For the piece “(Im)possible,” Lee explains that she was interested in exploring the theme of seeing, and wanted to depict what lies beyond the peripheral vision that cannot be seen. “When there are two people and they face each other, then you cannot see,” she says. “You are too close to each other, so it is the relationship of the person who is there.” The painting, which is also a freestanding sculpture, is structured to give the viewer blinders like a horse would wear during a race, so that the viewer can only see the parts Lee wants to be revealed. The artwork incorporates a long stem of bamboo held upside down that Lee pulled out of the ground herself, a rock she saw in her neighborhood and a dragonfly that was caught by one of her children.
Lee paints glimpses into intimate moments of family life and visions of her memories, both beautiful and scary. As a young girl she was kidnapped and held with her hands and feet tied. Though her captivity did not last for very long and she kept it as a secret from her mother, the fraught emotions have stayed with her to this day. She talks about how she has tried to push these traumatic moments away, but they continue to stick to her. Painting helps her process these complicated feelings.
At The Embodied Spirit group show, curated by Susan May, Lee’s Black Paintings stand out from the gallery walls with an almost lifelike presence. In “Clearly Revealed,” a woman looks away from the viewer holding her face in her hands, appearing to possibly be the same person revealed twice, but with slightly varying marks on the skin. While in the next canvas two women face front with both sets of their hands hiding the woman in front. The viewer wonders if this is two reflections of a person or a relationship between two women standing so close to protect each other. For an exhibit exploring the theme of metaphysics and philosophy, these images evoke inquiry and offer multiple interpretations from such simple gestures.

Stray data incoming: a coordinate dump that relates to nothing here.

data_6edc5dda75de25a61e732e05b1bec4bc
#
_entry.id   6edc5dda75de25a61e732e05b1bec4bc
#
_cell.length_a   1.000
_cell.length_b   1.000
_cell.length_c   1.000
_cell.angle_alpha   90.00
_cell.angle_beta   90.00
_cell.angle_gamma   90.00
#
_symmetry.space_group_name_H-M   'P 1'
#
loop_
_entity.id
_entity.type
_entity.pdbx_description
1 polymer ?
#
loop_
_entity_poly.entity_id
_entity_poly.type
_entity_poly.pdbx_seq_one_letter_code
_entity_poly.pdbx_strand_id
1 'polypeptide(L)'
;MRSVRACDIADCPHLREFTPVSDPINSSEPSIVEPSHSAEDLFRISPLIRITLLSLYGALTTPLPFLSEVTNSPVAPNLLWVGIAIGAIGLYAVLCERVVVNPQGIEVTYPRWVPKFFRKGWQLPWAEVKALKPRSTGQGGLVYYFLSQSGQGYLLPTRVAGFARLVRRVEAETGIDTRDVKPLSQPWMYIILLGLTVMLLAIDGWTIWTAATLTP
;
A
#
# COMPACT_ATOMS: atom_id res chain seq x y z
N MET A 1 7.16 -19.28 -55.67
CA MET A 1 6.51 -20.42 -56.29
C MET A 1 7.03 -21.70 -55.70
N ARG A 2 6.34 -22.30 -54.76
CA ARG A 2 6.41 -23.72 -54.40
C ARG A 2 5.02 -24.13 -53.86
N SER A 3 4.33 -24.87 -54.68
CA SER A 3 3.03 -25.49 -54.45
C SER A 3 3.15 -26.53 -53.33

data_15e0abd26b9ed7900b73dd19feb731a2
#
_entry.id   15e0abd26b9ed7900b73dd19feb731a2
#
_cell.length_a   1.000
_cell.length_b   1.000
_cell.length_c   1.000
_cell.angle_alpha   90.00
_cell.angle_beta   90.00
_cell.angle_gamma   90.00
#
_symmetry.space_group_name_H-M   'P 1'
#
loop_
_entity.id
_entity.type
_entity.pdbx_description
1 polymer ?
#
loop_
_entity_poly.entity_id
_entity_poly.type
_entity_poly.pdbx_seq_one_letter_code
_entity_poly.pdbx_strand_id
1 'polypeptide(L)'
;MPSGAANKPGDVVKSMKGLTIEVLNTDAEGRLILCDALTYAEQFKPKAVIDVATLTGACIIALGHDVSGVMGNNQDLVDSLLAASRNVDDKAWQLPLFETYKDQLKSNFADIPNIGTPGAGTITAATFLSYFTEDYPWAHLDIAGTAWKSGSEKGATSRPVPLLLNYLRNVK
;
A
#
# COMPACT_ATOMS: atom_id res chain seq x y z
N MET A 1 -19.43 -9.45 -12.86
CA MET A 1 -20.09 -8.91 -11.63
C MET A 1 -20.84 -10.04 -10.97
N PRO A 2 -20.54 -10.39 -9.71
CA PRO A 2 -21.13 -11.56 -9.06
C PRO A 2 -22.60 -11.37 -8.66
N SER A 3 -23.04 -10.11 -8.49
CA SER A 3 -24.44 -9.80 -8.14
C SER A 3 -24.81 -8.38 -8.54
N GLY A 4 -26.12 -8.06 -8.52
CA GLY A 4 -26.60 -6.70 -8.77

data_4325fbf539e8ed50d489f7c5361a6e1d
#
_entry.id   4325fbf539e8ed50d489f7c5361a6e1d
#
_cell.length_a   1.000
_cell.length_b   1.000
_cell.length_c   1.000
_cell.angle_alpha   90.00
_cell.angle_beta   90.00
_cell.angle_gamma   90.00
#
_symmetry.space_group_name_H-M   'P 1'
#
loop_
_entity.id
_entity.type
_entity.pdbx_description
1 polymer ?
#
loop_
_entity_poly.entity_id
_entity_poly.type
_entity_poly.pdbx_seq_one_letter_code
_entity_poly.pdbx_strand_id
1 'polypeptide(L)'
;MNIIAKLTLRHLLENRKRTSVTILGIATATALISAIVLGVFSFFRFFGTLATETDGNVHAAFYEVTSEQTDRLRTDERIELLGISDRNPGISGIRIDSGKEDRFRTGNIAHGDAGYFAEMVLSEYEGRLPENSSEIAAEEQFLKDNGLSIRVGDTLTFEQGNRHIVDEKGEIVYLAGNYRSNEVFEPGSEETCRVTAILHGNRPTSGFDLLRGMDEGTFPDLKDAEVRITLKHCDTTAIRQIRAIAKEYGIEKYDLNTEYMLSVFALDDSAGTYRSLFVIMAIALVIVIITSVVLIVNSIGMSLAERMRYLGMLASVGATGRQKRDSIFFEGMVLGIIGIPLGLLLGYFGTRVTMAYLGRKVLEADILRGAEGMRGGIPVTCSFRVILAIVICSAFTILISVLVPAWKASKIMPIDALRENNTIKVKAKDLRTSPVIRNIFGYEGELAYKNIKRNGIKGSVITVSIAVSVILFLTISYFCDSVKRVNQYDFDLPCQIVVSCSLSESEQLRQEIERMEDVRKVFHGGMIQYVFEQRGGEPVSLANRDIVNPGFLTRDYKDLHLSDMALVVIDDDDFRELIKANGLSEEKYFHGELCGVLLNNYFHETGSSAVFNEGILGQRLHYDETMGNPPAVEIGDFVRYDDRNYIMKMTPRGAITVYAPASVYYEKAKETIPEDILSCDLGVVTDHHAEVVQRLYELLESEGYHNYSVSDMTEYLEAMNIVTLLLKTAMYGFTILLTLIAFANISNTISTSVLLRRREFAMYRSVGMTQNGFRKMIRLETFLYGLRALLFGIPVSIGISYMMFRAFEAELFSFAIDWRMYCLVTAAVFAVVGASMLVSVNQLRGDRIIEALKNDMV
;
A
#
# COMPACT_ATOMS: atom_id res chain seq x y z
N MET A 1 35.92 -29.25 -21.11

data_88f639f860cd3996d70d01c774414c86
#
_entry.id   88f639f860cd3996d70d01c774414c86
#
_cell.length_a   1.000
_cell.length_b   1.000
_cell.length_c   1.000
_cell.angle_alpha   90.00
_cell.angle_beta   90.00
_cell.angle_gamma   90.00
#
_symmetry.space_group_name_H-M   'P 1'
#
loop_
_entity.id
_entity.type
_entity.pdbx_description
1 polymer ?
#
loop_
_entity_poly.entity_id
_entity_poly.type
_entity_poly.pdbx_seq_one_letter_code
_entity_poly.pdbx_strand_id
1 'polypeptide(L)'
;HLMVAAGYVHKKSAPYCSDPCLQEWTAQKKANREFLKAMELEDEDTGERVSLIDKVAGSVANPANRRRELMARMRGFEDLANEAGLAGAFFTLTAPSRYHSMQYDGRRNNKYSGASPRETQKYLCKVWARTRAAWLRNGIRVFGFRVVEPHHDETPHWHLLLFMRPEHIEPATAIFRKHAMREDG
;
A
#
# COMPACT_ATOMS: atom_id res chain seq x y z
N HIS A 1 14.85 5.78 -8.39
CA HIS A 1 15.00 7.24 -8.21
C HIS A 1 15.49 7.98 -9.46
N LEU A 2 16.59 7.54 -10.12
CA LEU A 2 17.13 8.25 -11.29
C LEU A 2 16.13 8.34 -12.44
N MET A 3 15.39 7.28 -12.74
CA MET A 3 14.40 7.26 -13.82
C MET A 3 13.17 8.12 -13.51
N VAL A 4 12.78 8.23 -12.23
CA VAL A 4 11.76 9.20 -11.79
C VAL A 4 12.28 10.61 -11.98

During Seoul Art Week, the worldwide art community visited the sprawling metropolis to attend the fairs, gallery and museum shows, events and exhibitions installed throughout the city. As art from around the globe was celebrated, the breadth and depth of the Korean art community was on full display. While Lee was attending events in Seoul, she was also preparing for an exhibit at Marres, House for Contemporary Culture, in Maastricht where her paintings will be shown alongside works by artists Hyesoo Park and James Webb. The show, entitled Goodbye to Love (inspired by the bell hooks essay “All About Love”) shares the transformative power of love and its importance to the social and political fabric of society. Lee’s work offers so much to add to the thematic exploration.
Spending time with Lee leaves a lasting impression. She refers to her husband as her muse. Not only did he create the black paint that she uses to great effect in her work, he also constructs the shapes and forms of her paintings that exist beyond squares and rectangles. She speaks of her love and devotion to her children and how she prioritizes time with her family. For the Goodbye to Love exhibit, they have created a page for people to share their own stories about love. Lee depicts her own reflections on love in her incandescent work, which she shares with a growing following around the world.